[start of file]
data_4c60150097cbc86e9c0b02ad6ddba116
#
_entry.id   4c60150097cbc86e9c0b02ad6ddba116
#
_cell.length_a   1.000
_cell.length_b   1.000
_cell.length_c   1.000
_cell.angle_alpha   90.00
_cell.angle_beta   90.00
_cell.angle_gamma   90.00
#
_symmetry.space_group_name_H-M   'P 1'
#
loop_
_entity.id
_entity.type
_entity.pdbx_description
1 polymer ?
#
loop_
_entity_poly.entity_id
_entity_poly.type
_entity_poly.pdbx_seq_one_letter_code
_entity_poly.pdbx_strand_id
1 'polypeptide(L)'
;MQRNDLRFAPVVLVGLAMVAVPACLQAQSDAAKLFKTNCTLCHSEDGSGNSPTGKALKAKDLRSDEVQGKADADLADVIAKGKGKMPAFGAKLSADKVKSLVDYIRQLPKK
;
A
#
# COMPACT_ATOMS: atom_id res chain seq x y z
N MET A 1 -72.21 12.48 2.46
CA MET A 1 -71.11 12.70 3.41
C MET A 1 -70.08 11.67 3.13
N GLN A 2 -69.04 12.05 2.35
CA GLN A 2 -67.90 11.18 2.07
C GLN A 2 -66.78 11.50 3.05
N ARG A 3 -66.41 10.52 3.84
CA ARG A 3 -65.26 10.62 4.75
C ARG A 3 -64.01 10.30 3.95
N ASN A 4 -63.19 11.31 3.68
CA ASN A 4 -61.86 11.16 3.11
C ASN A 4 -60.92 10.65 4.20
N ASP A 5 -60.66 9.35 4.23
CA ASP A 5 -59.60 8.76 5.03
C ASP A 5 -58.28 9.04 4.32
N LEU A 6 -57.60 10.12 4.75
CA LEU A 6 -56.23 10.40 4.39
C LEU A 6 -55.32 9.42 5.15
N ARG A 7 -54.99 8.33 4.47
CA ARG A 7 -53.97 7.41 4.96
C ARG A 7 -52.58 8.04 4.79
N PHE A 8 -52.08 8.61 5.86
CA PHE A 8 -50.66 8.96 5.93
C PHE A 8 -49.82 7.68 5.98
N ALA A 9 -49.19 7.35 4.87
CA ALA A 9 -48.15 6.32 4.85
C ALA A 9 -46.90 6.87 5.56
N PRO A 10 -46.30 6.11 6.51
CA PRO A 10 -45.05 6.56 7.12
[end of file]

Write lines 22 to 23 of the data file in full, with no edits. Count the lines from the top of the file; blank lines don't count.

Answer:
_entity_poly.type
_entity_poly.pdbx_seq_one_letter_code